My Favorite Room: The Hut that Feels Like a Treehouse

First-time parents Greg and Liz Dutton share their off-grid retreat in the nearby Ohio Valley.


photo by Liz Dutton 
 

Architect Greg Dutton has found himself on both sides of the reality TV coin — both as an expert and as a subject.
 
The co-owner of Midland Architecture — which has offices in Lawrenceville and Columbus, Ohio — Dutton has appeared on both seasons of HGTV’s “Restored by the Fords” starring Pittsburgh-bred siblings Steve and Leanne Ford, the latter of whom Dutton has known since their college days. While Dutton attended Miami University of Ohio, Leanne was a student at Ohio University. 

“I went to college with a couple of Leanne’s close friends from high school,” Dutton says, adding he also met up with Leanne when they moved to New York City, and then later when they both returned to Pittsburgh. “It’s been almost 20 years of following in the same circle of friends.”
 


PHOTO BY GREG DUTTON 

 

Fans of the DIY Network may also recognize Dutton from the February premiere of the second season of “Building Off the Grid,” which featured Dutton, his brother, Chris, and his dad, John — plus assorted family and friends — building one of his favorite places, a bucolic retreat in a forested area of his family’s 2,000-acre cattle farm in the Ohio Valley. 

Dubbed “The Hut,” the secluded 600-square foot, off-grid cabin sits amongst the trees atop a high bank overlooking a lake. 
 


 

“The idea with that was to feel like you’re in a treehouse,” Dutton says. “The trees are 40 feet tall, and you’re looking at them from 20 feet up. It feels kind of like an Ewok village.” 

The sustainably built structure, which is sided with cedar shingles, relies on solar power and collected rainwater. Besides being efficient — the space is heated by a single, wood-burning stove — it’s also beautiful, with a minimalist, open-floor plan that maximizes the stunning view of the outdoors.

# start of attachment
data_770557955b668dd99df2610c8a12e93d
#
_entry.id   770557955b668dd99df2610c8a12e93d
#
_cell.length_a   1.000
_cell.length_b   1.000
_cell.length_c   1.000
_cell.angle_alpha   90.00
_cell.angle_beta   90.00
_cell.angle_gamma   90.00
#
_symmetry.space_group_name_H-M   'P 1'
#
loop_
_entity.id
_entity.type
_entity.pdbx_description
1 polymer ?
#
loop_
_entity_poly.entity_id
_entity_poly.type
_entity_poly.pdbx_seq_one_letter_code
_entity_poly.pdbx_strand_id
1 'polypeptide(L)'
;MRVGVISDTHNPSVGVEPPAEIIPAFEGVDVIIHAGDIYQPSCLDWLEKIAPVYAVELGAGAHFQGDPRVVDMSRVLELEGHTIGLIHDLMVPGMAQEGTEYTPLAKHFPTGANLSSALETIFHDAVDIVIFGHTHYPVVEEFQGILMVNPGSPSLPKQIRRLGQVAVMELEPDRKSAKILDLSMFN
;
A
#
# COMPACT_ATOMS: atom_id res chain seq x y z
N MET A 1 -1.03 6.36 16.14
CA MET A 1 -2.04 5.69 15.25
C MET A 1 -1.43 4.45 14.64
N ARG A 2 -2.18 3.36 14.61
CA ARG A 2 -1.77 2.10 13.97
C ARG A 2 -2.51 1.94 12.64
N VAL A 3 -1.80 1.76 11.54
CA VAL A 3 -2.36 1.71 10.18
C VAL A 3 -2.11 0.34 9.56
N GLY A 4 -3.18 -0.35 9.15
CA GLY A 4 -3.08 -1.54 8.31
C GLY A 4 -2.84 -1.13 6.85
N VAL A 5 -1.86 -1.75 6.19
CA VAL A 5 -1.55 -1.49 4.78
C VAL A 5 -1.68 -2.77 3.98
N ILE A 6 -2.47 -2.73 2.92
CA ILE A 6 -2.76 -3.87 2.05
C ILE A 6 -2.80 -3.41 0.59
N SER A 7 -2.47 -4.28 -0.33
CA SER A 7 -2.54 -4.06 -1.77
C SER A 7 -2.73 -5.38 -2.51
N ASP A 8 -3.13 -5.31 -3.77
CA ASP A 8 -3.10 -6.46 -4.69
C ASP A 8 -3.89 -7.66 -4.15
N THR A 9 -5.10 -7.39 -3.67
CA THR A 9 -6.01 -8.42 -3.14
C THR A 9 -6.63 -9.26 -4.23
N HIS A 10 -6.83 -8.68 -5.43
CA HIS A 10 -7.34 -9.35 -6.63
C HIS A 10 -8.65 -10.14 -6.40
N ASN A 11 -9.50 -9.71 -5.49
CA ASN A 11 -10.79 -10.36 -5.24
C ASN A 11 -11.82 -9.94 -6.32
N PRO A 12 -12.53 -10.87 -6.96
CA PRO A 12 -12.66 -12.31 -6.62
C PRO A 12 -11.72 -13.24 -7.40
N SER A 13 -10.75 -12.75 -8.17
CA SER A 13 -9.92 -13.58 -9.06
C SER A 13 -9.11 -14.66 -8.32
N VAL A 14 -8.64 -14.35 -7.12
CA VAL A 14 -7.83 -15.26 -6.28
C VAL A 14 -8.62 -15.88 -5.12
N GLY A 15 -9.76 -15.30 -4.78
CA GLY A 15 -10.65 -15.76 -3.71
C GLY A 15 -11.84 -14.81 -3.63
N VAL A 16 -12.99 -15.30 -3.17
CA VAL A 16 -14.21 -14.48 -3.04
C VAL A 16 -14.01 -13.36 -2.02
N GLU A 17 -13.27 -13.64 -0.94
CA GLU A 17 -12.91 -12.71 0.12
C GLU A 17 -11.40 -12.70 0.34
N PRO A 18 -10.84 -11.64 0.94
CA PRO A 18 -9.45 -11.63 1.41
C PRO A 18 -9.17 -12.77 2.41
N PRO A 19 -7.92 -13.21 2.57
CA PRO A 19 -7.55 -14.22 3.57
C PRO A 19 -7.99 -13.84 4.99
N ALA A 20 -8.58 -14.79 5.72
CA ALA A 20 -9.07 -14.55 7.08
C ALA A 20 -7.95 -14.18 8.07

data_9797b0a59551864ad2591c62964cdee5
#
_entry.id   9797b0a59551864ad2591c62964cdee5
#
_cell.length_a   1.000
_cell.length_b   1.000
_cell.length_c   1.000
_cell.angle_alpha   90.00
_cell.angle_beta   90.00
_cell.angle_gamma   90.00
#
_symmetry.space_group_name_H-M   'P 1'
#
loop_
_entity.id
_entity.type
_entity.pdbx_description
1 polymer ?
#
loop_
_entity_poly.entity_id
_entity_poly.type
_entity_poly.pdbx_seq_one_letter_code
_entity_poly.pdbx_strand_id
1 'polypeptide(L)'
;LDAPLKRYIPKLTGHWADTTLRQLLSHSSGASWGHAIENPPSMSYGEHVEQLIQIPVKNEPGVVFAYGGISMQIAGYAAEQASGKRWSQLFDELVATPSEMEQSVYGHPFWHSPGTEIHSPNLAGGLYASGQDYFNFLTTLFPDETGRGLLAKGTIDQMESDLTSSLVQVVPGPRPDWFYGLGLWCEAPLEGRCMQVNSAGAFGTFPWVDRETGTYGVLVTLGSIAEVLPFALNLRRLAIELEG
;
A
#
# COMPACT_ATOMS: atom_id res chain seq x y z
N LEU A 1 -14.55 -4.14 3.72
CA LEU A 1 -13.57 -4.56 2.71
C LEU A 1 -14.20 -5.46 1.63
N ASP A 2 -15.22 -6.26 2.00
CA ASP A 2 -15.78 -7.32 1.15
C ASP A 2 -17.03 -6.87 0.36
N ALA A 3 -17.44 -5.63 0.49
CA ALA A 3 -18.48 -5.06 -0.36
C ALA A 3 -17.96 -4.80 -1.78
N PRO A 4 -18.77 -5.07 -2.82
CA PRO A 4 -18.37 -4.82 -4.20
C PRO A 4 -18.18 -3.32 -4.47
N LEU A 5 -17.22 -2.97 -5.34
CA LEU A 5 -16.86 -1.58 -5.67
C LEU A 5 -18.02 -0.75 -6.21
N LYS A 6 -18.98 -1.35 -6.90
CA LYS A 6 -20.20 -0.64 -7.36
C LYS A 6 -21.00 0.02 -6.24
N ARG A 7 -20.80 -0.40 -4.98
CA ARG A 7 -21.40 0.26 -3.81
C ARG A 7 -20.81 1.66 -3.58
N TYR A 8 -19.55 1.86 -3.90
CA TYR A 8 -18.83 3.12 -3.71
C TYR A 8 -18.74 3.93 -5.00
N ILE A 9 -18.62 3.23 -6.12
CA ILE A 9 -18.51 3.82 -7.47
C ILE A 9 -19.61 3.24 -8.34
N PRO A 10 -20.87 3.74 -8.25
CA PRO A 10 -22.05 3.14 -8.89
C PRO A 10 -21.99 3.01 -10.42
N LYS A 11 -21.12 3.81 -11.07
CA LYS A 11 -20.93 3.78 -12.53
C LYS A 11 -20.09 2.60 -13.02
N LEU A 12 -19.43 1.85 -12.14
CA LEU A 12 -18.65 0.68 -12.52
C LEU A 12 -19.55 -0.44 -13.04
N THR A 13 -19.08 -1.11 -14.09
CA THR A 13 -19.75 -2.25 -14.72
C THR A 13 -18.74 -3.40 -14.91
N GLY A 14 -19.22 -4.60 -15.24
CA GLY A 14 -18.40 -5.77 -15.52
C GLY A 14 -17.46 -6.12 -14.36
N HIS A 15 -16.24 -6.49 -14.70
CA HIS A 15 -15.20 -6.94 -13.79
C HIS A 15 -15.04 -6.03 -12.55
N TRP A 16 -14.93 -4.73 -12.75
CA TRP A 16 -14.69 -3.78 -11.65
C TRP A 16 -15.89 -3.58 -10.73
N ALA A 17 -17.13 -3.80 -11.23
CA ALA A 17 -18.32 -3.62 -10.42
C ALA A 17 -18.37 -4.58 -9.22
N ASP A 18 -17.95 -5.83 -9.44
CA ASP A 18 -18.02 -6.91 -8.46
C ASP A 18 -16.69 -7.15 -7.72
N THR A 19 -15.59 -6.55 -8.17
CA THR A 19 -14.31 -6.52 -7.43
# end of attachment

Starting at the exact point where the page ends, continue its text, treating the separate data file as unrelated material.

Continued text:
Consisting of one great room, with a separate space for the bathroom and kitchenette, The Hut’s true showpiece is the 25-foot-long wall of floor-to-ceiling glass overlooking the cliff. Because the front exterior is so unassuming, Dutton says the view when you enter the wooden building is an unexpected treat. 

“It’s like you’ve entered into this secret door and you’re greeted by this big view,” he says. “The experience is kind of like coming through the tunnels in Pittsburgh — it’s a big surprise.” 

Dutton and his wife, Liz Dutton, a product portfolio manager at Abercrombie & Fitch’s corporate offices in Columbus, designed the interior with a Scandinavian-inspired “hygge” mindset. 

The walls are clad in white-painted wood panels — Dutton notes wood is more forgiving than drywall during weather fluctuations — while the floors are bleached, 10-inch-wide, Eastern Pine boards. 
 


 

The furnishings are a mix of designer pieces, antiques and products from big-box stores. For example, while the sofa is a vintage find by Borge Mogensen, the famed 1960s-era Danish furniture designer, the coffee table is from IKEA. The countertops and shelving are by Ryan Smith, a friend of the couple who does fine woodworking. Mullet Cabinet in Ohio built the custom cabinetry Dutton designed. 

“We wanted to create something that truly feels like you’re outside when you’re inside, and the material selection and design choices extended to that,” Liz Dutton says. “We did a clean palette and then used some warm wood tones. There’s a lot of natural finishes in the furnishing selection.” 
 


 

The serene space also was the perfect place to bring their newborn son, Shep, who arrived shortly after the Duttons finished The Hut last September. The couple spent time during Liz’s maternity leave living in the retreat, which had the added benefit of being near family. 

“There’s nothing more pure than a new life, and then taking him into this space that also is meant to embody peace and serenity, it felt like they belonged together,” Liz says. 
   
Building more cabins may be in the future. Dutton says his family hopes to build more structures on their property, with each cabin representing a separate room — such as bedroom cabins, a kitchen cabin and a communal cabin — and renting them to the public. 

“We’re in the design phase now,” Dutton says. “Hopefully we’ll start on another one soon.”   

Have a favorite room? Submit it to us: jsinichak@pittsburghmagazine.com

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